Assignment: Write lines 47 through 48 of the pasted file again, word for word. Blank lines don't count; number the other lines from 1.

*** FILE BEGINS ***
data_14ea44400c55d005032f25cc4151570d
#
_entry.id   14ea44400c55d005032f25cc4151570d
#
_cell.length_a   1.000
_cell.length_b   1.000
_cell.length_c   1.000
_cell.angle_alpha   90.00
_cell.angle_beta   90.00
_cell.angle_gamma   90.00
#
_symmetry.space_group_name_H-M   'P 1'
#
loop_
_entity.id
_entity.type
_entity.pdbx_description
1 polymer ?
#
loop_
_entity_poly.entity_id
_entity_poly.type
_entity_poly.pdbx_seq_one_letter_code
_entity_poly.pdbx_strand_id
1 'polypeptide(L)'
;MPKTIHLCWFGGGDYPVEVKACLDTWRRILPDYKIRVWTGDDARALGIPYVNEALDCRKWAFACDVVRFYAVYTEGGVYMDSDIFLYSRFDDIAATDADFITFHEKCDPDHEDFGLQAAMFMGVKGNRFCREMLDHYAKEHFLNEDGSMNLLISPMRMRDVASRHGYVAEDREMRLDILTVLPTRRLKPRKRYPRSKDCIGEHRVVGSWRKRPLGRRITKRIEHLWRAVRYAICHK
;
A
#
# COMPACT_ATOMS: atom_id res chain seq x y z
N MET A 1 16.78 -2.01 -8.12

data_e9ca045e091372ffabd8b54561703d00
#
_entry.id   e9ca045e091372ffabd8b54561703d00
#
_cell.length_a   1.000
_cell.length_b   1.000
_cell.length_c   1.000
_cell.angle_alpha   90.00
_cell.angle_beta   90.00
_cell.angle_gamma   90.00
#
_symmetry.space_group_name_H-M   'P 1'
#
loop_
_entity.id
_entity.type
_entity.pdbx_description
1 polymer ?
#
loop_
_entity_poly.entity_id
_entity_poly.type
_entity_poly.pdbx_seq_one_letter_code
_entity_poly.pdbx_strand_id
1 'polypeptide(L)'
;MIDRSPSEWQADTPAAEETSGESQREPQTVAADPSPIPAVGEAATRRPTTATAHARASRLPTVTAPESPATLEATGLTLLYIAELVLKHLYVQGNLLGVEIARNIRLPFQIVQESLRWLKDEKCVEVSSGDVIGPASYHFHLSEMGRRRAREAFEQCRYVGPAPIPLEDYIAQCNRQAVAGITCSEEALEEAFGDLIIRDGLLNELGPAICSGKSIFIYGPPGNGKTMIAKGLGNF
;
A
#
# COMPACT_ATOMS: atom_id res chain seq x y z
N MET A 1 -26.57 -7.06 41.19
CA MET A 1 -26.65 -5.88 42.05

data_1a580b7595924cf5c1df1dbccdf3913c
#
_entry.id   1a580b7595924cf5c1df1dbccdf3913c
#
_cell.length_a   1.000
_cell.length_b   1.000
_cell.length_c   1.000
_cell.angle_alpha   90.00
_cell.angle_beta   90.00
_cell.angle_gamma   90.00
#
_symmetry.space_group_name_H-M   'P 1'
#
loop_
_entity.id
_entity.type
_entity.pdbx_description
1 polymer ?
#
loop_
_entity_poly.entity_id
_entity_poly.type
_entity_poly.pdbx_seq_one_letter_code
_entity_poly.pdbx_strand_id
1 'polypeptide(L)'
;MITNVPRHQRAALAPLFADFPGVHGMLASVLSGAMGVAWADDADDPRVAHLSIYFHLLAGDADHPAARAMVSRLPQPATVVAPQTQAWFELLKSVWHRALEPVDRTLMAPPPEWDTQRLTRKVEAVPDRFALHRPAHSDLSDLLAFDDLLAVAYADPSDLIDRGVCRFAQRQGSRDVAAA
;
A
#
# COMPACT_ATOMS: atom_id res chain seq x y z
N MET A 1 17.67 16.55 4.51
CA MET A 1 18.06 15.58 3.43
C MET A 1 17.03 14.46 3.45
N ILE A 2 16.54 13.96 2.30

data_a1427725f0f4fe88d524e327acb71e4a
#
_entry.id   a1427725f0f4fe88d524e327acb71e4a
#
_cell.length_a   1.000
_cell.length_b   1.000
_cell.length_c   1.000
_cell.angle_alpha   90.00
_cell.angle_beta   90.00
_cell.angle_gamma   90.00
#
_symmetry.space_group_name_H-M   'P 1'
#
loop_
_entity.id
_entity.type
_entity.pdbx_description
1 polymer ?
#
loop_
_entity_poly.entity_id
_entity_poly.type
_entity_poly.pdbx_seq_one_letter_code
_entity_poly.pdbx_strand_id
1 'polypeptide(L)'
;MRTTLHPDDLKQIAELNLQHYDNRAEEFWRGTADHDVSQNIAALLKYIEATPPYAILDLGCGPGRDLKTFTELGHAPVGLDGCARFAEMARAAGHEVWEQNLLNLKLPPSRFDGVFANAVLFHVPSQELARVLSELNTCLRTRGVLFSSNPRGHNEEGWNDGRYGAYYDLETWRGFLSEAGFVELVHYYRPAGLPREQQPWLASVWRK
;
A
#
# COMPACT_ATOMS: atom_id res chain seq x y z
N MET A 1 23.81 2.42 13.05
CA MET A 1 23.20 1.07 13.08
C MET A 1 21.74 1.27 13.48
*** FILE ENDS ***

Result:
_entity.type
_entity.pdbx_description